According to the National Centers for Disease Control and Prevention, an estimated 10,800 people were treated in U.S. emergency departments for fireworks-related injuries in 2005, with most to the hands and fingers, eyes and the head and face. About 45 percent those injured from fireworks in 2005 were children 14 and under.
Fireworks can be spectacular in the hands of trained professionals, but fireworks can also cause catastrophic injuries. Residents should enjoy the holiday-related firework shows, not spend time at emergency rooms or with life-altering injuries.
“Even sparklers present a danger. These items, which can burn at a temperature of 800 degrees, often seem harmless but in reality they are very dangerous, especially in the hands of a child,” said Dr. David Goldwag, director of the Emergency Department at Westchester Medical Center. “More than half of the fireworks injuries seen nationwide involving children are burns.”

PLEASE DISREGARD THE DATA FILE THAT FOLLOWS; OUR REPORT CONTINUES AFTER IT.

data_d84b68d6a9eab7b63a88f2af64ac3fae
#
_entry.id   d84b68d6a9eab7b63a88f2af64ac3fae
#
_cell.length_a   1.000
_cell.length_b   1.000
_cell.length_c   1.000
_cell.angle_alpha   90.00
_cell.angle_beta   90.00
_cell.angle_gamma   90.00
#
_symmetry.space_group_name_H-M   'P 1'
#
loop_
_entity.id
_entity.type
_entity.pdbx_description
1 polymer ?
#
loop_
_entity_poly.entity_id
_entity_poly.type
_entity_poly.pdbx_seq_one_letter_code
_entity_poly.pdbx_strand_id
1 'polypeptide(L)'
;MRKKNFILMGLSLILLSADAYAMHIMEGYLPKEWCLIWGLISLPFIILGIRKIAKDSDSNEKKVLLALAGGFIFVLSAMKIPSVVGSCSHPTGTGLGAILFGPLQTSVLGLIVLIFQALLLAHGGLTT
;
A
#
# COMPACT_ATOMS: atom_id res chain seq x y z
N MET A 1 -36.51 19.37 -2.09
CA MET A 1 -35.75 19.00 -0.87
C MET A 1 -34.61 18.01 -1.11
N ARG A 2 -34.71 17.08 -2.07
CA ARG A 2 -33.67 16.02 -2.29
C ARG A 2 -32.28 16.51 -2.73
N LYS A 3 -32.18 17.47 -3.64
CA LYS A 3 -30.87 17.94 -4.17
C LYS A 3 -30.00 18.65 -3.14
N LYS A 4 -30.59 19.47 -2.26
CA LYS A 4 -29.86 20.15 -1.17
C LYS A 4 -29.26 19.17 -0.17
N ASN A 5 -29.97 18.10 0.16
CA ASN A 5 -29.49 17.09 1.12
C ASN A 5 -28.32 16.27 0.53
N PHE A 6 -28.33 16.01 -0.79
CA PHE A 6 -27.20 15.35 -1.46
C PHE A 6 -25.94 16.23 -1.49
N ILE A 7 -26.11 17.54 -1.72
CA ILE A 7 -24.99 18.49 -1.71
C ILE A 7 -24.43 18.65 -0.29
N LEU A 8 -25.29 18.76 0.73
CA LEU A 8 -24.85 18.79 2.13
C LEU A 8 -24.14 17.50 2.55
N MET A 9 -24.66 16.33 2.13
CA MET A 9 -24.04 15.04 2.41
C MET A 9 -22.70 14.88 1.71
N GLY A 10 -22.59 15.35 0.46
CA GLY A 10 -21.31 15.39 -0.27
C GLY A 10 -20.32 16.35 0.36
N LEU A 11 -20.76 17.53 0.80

All fireworks are illegal in New York State, except in the hands of licensed pyrotechnics professionals. To protect yourself and your family this summer, attend a public fireworks display in your community or at a county park.
When you go, remember these tips:
- Do not go near the firing site.
- Tell your children not to pick up any fireworks left over from a show. Fireworks that have been ignited and fail to immediately explode or discharge can cause injury because they may still be active.
- Don’t bring your pets. Loud noises can scare animals.